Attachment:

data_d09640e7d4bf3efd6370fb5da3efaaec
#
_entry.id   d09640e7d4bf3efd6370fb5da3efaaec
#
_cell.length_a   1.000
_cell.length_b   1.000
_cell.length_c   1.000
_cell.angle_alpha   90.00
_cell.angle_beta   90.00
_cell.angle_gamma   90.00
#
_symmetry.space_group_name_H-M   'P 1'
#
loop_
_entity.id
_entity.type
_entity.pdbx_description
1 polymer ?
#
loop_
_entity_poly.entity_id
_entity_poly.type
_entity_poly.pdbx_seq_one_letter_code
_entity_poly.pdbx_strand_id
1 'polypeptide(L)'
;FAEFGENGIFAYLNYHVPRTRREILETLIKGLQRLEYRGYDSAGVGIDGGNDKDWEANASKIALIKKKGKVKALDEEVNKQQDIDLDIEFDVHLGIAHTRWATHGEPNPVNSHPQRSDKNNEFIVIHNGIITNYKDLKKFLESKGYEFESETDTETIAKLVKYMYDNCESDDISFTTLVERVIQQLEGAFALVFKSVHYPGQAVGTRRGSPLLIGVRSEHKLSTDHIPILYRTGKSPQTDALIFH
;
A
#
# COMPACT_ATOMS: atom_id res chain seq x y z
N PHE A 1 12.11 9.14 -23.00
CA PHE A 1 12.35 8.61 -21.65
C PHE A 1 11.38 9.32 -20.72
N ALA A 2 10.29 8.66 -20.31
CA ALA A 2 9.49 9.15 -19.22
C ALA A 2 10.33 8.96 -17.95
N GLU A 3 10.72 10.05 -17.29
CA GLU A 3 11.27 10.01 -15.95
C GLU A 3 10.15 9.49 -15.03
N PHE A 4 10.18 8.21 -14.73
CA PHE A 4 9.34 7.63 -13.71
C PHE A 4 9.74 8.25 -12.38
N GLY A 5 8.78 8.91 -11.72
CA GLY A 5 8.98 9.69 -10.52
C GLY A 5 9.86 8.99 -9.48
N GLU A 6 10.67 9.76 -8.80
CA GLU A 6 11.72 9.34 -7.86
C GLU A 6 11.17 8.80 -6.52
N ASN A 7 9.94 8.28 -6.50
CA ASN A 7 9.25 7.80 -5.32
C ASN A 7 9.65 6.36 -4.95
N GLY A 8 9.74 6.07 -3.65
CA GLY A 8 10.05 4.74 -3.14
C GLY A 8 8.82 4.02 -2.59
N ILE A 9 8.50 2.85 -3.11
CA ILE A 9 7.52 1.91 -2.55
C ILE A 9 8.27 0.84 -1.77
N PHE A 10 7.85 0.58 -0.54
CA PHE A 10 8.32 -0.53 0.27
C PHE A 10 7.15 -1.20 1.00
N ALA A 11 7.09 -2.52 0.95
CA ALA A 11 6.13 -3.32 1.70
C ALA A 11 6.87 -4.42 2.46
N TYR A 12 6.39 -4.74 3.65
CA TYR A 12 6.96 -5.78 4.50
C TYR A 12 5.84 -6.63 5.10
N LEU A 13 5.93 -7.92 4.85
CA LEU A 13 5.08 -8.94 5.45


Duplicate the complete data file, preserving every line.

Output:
data_d09640e7d4bf3efd6370fb5da3efaaec
#
_entry.id   d09640e7d4bf3efd6370fb5da3efaaec
#
_cell.length_a   1.000
_cell.length_b   1.000
_cell.length_c   1.000
_cell.angle_alpha   90.00
_cell.angle_beta   90.00
_cell.angle_gamma   90.00
#
_symmetry.space_group_name_H-M   'P 1'
#
loop_
_entity.id
_entity.type
_entity.pdbx_description
1 polymer ?
#
loop_
_entity_poly.entity_id
_entity_poly.type
_entity_poly.pdbx_seq_one_letter_code
_entity_poly.pdbx_strand_id
1 'polypeptide(L)'
;FAEFGENGIFAYLNYHVPRTRREILETLIKGLQRLEYRGYDSAGVGIDGGNDKDWEANASKIALIKKKGKVKALDEEVNKQQDIDLDIEFDVHLGIAHTRWATHGEPNPVNSHPQRSDKNNEFIVIHNGIITNYKDLKKFLESKGYEFESETDTETIAKLVKYMYDNCESDDISFTTLVERVIQQLEGAFALVFKSVHYPGQAVGTRRGSPLLIGVRSEHKLSTDHIPILYRTGKSPQTDALIFH
;
A
#
# COMPACT_ATOMS: atom_id res chain seq x y z
N PHE A 1 12.11 9.14 -23.00
CA PHE A 1 12.35 8.61 -21.65
C PHE A 1 11.38 9.32 -20.72
N ALA A 2 10.29 8.66 -20.31
CA ALA A 2 9.49 9.15 -19.22
C ALA A 2 10.33 8.96 -17.95
N GLU A 3 10.72 10.05 -17.29
CA GLU A 3 11.27 10.01 -15.95
C GLU A 3 10.15 9.49 -15.03
N PHE A 4 10.18 8.21 -14.73
CA PHE A 4 9.34 7.63 -13.71
C PHE A 4 9.74 8.25 -12.38
N GLY A 5 8.78 8.91 -11.72
CA GLY A 5 8.98 9.69 -10.52
C GLY A 5 9.86 8.99 -9.48
N GLU A 6 10.67 9.76 -8.80
CA GLU A 6 11.72 9.34 -7.86
C GLU A 6 11.17 8.80 -6.52
N ASN A 7 9.94 8.28 -6.50
CA ASN A 7 9.25 7.80 -5.32
C ASN A 7 9.65 6.36 -4.95
N GLY A 8 9.74 6.07 -3.65
CA GLY A 8 10.05 4.74 -3.14
C GLY A 8 8.82 4.02 -2.59
N ILE A 9 8.50 2.85 -3.11
CA ILE A 9 7.52 1.91 -2.55
C ILE A 9 8.27 0.84 -1.77
N PHE A 10 7.85 0.58 -0.54
CA PHE A 10 8.32 -0.53 0.27
C PHE A 10 7.15 -1.20 1.00
N ALA A 11 7.09 -2.52 0.95
CA ALA A 11 6.13 -3.32 1.70
C ALA A 11 6.87 -4.42 2.46
N TYR A 12 6.39 -4.74 3.65
CA TYR A 12 6.96 -5.78 4.50
C TYR A 12 5.84 -6.63 5.10
N LEU A 13 5.93 -7.92 4.85
CA LEU A 13 5.08 -8.94 5.45